The International Monetary Fund (IMF) asked the Government of Spain on Thursday to limit the measures to alleviate the increase in the price of energy to the most vulnerable, since the general measures have been very expensive.
The agency made this assessment in its latest report published today in which it increases its calculation of growth of the Spanish economy by six tenths in 2022, which now stands at 5.2%, while the prospects for this year drop one tenth, to 1.1 %.
In it there is a specific analysis of the policies carried out by the Spanish Government to alleviate the increase in energy prices.
Some of the policies, the IMF points out, “have adequately targeted vulnerable households and companies” and the Government has been able to correctly identify “that the group of vulnerable households extends beyond the poorest”.
But, as in other European countries, “most of the fiscal support has consisted of non-targeted (general) measures that weaken price signals,” such as electricity tax cuts and fuel discounts. .
“The latter have been fiscally costly, and the benefits accrue disproportionately to higher-income households,” the agency says.
The direct fiscal cost of the package has already been relatively high (around 1.5% of GDP in 2022) and further extensions of the measures would increase the costs.
The Iberian Mechanism, by contrast, lowers electricity prices and therefore reduces incentives to adjust demand somewhat, but unlike most other price-affecting measures, it does not impose a fiscal cost. .
Going forward, the Fund recommends allowing the market to operate more freely in terms of prices and directing relief measures to the most vulnerable.
In this sense, he insists that acting on prices delays their inevitable adjustment and reduces the incentives for households to save and companies to save energy, without forgetting that it causes demand to remain high and leads, once again, to higher prices.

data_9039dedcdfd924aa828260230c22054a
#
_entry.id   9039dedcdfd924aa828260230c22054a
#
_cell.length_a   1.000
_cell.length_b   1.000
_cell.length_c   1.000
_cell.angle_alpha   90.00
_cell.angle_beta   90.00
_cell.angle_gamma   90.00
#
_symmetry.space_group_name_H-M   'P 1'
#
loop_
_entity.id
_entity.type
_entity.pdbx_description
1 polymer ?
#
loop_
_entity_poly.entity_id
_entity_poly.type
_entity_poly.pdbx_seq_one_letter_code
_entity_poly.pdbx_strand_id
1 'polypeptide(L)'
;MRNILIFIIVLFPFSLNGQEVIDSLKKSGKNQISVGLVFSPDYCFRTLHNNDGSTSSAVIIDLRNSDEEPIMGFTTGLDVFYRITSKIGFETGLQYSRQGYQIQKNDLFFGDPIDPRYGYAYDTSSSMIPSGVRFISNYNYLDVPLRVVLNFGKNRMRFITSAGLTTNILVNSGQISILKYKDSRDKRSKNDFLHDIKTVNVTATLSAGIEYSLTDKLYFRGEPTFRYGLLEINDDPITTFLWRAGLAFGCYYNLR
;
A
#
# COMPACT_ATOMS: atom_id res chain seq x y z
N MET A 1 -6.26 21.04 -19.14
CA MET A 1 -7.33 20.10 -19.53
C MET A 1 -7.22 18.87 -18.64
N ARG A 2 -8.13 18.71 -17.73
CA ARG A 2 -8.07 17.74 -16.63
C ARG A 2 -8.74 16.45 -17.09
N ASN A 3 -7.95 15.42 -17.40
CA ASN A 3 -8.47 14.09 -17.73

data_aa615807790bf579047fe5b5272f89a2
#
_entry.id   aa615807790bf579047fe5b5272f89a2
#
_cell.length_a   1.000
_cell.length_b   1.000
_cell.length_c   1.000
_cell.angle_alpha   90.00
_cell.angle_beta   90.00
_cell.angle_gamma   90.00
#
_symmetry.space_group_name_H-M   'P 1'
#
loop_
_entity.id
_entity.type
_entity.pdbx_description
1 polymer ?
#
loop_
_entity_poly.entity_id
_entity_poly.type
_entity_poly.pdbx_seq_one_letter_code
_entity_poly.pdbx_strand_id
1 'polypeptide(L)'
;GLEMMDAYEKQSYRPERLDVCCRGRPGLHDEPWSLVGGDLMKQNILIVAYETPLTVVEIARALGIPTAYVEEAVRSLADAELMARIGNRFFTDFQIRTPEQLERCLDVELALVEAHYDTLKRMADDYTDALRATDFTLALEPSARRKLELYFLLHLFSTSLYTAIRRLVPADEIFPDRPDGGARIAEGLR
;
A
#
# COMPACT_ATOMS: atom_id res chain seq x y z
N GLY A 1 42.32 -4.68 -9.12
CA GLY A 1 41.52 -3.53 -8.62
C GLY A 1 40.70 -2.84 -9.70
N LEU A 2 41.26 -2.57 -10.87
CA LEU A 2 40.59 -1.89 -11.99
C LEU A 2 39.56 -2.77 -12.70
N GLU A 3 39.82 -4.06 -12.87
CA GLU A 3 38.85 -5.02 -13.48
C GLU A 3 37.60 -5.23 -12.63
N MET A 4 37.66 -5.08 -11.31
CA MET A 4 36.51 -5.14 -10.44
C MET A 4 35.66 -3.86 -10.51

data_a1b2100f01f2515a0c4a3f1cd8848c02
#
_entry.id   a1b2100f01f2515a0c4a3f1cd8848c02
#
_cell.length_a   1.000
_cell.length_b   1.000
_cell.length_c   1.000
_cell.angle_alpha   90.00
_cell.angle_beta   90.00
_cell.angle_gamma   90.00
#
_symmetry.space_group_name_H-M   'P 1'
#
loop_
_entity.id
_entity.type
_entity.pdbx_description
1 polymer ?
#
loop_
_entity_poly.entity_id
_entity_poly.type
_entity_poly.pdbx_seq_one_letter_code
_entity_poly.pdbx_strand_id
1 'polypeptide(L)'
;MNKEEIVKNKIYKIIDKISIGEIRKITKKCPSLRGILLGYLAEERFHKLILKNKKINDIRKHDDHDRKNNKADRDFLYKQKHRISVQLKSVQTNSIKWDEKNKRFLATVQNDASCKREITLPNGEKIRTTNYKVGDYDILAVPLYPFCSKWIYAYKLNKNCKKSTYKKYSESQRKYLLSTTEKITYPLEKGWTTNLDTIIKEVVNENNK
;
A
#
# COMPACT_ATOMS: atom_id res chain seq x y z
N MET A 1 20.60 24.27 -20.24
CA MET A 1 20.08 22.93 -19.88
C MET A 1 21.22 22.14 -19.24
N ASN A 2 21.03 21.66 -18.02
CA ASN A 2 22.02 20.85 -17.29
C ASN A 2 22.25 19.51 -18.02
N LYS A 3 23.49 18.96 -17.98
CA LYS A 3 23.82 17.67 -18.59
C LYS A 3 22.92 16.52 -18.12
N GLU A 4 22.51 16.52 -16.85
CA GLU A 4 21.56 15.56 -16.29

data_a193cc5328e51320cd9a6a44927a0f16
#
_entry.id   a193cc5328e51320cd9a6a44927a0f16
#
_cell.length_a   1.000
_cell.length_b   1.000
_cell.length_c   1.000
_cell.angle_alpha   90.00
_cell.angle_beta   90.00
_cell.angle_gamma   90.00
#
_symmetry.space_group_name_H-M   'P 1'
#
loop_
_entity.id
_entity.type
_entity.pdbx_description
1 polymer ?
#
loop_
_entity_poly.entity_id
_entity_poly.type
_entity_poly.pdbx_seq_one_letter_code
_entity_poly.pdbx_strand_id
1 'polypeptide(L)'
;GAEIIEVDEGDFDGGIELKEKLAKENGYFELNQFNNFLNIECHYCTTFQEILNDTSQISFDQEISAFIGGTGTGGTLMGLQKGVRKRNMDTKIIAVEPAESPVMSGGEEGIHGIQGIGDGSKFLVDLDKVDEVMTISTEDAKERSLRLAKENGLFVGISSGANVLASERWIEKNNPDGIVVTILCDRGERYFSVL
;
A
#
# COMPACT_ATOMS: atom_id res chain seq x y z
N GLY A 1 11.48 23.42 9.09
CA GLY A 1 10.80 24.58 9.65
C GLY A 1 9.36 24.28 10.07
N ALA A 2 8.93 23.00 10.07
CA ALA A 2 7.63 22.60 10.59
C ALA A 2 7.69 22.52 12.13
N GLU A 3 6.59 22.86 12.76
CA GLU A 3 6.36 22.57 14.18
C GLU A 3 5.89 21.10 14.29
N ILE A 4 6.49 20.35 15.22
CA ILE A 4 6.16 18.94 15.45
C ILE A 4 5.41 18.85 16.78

Among the proposals, the Fund considers that direct transfers, for example in the form of vouchers (ideally linked to income and household size), would be preferable to price-acting measures.
Other possible measures are block tariffs (which imply a subsidized price for basic energy consumption and market prices for higher levels of consumption) and social tariffs (discounts for vulnerable households, such as the Spanish social bonus).
In the medium term, it would be necessary to continue efforts to overcome dependence on fossil fuels, insists the Fund, which calls for investments in low-carbon alternative energy, storage and interconnections.
The share of electricity generation from renewable sources in Spain has increased significantly to around 40% of the total, above the EU average, compared to 15% fifteen years ago.
A continued expansion of the renewable sector will thus be required to meet the government’s ambitious target of 74% of electricity production by 2030 and 100% by 2050.
It also advocates increasing the coverage and interconnection of electricity networks. With 6.5%, Spain is one of the few countries that has not reached the EU target of 10% electrical interconnectivity between countries by 2020 (15% by 2030).
Spain has allocated around 40% of NGEU funds to support green investment projects, with initial investments prioritizing clean energy, sustainable mobility and building efficiency renovations, the agency notes.